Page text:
The Gods We Honor Daily: The Cultural Significance of Days and Months

The Gods We Honor Daily: The Cultural Significance of Days and Months

A linguistic concept holds that if a term exists in a language, the concept it describes is present in that culture.  In this way, language reveals a particular culture’s beliefs. For example, the Japanese language originally did not have a unique word for the color green.  “Ao” referred to both blue and green, and the two seemingly distinct colors were only considered shades.  Other terms indicate diverse cultural perceptions, including “yuzame” (that feeling when you step out of a hot bath into a cool breeze), and “yuagari” (the content feeling which appears after entering a hot spring). Such examples, which teach people about unique cultural beliefs, are found in all societies. 

Words Describing Life, Spirits and Monsters

German’s “Slimmbesserung” (a so-called improvement that makes things worse), and “Schadenfreude” (enjoyment due to others’ misfortune) relate cultural perspectives, as do the Inuit words “shiya” (dawn snow), “katiyana” (night snow), “britkla” (good snow for building), “carpitla” (ice-glazed snow), and “tla” (ordinary snow), indicating of course that snow plays an integral role in their daily lives.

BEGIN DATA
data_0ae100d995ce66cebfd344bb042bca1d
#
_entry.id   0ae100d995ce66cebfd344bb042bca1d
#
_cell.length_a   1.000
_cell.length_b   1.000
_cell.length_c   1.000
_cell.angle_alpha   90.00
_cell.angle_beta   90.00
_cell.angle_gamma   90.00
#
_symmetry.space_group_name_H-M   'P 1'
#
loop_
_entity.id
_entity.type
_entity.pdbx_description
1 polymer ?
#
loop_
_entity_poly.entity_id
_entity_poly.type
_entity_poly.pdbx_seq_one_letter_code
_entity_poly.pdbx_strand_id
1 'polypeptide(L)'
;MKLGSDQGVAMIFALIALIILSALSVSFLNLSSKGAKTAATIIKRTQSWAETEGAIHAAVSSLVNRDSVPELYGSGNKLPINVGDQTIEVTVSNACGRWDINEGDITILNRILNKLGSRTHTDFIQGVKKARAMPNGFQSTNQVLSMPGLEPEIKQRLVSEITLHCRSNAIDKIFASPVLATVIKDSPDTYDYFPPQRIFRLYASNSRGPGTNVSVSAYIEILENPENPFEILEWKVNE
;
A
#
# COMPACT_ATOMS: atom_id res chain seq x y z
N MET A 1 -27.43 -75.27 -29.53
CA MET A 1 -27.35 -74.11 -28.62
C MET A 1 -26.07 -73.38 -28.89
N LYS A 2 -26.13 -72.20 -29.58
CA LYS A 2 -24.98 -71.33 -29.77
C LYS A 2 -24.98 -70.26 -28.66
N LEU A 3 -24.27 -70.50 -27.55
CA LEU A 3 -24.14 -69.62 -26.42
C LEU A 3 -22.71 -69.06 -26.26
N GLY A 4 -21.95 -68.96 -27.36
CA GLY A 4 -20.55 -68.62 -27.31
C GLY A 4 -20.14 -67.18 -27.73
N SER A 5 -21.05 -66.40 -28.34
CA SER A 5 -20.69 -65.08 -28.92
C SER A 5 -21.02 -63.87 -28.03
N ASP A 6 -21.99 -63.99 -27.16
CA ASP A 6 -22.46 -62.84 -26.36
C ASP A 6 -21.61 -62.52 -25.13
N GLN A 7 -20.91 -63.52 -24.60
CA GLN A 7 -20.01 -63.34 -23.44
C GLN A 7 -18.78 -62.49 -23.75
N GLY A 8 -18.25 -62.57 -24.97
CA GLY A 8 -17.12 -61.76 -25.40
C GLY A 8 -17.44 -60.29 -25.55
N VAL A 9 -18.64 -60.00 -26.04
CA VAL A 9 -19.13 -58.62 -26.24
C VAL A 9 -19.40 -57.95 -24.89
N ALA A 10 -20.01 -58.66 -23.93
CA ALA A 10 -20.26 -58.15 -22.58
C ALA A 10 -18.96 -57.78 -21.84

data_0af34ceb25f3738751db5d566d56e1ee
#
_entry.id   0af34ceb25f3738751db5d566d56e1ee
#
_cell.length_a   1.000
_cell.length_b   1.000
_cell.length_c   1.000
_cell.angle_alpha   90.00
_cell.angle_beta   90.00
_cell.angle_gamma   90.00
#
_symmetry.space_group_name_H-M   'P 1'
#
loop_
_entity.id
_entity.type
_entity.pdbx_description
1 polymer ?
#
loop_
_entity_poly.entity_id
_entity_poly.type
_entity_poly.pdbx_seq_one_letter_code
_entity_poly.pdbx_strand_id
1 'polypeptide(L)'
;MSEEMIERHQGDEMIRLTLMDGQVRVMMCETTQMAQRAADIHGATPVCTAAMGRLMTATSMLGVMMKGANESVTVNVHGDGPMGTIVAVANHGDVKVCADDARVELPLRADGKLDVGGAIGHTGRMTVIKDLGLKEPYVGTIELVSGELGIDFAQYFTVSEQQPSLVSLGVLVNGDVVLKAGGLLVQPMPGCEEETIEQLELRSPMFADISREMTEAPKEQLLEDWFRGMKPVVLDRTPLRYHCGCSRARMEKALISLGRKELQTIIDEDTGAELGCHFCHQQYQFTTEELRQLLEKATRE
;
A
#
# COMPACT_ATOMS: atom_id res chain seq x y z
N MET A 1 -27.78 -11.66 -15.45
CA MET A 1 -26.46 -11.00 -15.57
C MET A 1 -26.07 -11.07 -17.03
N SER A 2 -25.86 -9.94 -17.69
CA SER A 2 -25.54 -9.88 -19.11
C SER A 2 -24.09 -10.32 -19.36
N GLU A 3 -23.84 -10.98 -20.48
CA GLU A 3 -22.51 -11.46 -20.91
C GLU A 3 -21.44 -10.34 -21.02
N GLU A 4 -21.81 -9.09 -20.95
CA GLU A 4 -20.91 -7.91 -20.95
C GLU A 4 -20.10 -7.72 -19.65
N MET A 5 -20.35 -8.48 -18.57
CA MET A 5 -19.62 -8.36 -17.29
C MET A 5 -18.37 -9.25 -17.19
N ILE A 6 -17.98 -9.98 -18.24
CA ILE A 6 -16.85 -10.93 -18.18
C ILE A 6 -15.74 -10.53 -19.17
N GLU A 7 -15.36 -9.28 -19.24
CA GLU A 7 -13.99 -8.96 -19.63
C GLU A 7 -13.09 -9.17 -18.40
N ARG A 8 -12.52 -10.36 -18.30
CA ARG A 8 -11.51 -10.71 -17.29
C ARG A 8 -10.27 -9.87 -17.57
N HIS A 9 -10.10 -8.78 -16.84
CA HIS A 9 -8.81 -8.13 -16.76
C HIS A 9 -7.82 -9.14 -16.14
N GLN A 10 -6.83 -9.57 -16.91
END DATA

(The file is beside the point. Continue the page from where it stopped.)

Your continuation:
Other words exist in diverse languages that indicate religious or spiritual beliefs: things that drive life as a whole. The Shuar of Peru and Ecuador believe in a power called “tsarutama” that infuses human remains, and while Catholic Christians have a similar idea regarding their saints, they do not have an accurate word to describe it. The Egyptians had many words to describe different parts of a human being’s spiritual essence, and all of them had elaborate definitions.  These include words like Ba, Ka, Kha, Khaibit, Jib, Ren, and Akh. The exact concepts do not exist in other cultures.

Golden Ba amulet from the Ptolemaic period.

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